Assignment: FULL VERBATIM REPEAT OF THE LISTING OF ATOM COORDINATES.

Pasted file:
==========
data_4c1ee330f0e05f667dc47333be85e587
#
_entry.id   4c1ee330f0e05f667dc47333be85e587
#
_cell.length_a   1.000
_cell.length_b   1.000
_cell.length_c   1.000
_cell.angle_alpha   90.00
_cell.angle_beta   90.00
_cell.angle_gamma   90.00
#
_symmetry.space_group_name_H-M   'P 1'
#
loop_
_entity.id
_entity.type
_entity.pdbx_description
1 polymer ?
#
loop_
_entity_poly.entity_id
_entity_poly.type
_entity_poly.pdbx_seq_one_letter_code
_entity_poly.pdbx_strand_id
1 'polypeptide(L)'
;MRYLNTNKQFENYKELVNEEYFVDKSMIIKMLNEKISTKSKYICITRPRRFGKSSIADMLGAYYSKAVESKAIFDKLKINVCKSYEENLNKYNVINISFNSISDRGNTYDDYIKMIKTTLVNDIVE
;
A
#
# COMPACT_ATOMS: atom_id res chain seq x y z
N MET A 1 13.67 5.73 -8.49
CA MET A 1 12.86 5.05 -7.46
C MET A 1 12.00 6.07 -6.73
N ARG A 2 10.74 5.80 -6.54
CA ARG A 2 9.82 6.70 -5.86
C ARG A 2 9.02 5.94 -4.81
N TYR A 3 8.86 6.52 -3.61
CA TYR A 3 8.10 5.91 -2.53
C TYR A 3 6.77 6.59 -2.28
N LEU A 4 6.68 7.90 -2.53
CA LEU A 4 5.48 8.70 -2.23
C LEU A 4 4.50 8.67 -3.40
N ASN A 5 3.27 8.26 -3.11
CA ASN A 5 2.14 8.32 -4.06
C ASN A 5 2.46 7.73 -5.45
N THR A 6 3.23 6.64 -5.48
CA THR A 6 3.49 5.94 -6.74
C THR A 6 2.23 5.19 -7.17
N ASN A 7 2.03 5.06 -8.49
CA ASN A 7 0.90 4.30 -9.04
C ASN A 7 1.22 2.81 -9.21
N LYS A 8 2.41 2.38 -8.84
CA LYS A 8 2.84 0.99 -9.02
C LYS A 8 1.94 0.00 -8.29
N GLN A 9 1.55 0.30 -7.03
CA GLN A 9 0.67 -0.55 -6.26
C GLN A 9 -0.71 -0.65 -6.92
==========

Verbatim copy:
data_4c1ee330f0e05f667dc47333be85e587
#
_entry.id   4c1ee330f0e05f667dc47333be85e587
#
_cell.length_a   1.000
_cell.length_b   1.000
_cell.length_c   1.000
_cell.angle_alpha   90.00
_cell.angle_beta   90.00
_cell.angle_gamma   90.00
#
_symmetry.space_group_name_H-M   'P 1'
#
loop_
_entity.id
_entity.type
_entity.pdbx_description
1 polymer ?
#
loop_
_entity_poly.entity_id
_entity_poly.type
_entity_poly.pdbx_seq_one_letter_code
_entity_poly.pdbx_strand_id
1 'polypeptide(L)'
;MRYLNTNKQFENYKELVNEEYFVDKSMIIKMLNEKISTKSKYICITRPRRFGKSSIADMLGAYYSKAVESKAIFDKLKINVCKSYEENLNKYNVINISFNSISDRGNTYDDYIKMIKTTLVNDIVE
;
A
#
# COMPACT_ATOMS: atom_id res chain seq x y z
N MET A 1 13.67 5.73 -8.49
CA MET A 1 12.86 5.05 -7.46
C MET A 1 12.00 6.07 -6.73
N ARG A 2 10.74 5.80 -6.54
CA ARG A 2 9.82 6.70 -5.86
C ARG A 2 9.02 5.94 -4.81
N TYR A 3 8.86 6.52 -3.61
CA TYR A 3 8.10 5.91 -2.53
C TYR A 3 6.77 6.59 -2.28
N LEU A 4 6.68 7.90 -2.53
CA LEU A 4 5.48 8.70 -2.23
C LEU A 4 4.50 8.67 -3.40
N ASN A 5 3.27 8.26 -3.11
CA ASN A 5 2.14 8.32 -4.06
C ASN A 5 2.46 7.73 -5.45
N THR A 6 3.23 6.64 -5.48
CA THR A 6 3.49 5.94 -6.74
C THR A 6 2.23 5.19 -7.17
N ASN A 7 2.03 5.06 -8.49
CA ASN A 7 0.90 4.30 -9.04
C ASN A 7 1.22 2.81 -9.21
N LYS A 8 2.41 2.38 -8.84
CA LYS A 8 2.84 0.99 -9.02
C LYS A 8 1.94 0.00 -8.29
N GLN A 9 1.55 0.30 -7.03
CA GLN A 9 0.67 -0.55 -6.26
C GLN A 9 -0.71 -0.65 -6.92